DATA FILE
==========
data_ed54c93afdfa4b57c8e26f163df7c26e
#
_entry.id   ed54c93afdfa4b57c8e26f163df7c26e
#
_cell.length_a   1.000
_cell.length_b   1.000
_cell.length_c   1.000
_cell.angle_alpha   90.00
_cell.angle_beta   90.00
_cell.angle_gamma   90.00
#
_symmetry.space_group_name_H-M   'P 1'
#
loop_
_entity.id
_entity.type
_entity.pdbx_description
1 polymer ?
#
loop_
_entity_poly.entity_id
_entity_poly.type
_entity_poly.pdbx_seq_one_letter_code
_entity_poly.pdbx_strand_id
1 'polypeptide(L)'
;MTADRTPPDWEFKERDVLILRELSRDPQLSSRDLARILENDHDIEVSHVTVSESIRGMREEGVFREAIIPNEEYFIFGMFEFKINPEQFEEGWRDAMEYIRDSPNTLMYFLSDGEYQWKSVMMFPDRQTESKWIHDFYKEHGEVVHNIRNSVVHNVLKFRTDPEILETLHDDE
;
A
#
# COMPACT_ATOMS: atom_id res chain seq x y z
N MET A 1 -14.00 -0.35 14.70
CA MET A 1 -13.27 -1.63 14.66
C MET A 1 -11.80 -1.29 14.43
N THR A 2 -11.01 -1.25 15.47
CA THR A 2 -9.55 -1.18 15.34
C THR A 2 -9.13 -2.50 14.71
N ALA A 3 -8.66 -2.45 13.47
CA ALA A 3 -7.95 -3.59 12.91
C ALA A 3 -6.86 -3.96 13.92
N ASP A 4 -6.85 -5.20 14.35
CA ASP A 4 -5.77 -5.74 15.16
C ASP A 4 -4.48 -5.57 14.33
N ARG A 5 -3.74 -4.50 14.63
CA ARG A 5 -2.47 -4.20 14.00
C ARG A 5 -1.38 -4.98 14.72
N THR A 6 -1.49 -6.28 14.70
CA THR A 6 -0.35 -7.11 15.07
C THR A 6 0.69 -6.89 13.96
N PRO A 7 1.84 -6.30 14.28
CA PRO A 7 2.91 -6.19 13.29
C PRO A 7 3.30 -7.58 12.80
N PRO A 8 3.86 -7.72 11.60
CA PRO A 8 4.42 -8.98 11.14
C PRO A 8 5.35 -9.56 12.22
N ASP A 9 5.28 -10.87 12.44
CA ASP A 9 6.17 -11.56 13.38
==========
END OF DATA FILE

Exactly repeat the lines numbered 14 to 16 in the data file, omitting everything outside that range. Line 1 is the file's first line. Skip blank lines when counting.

loop_
_entity.id
_entity.type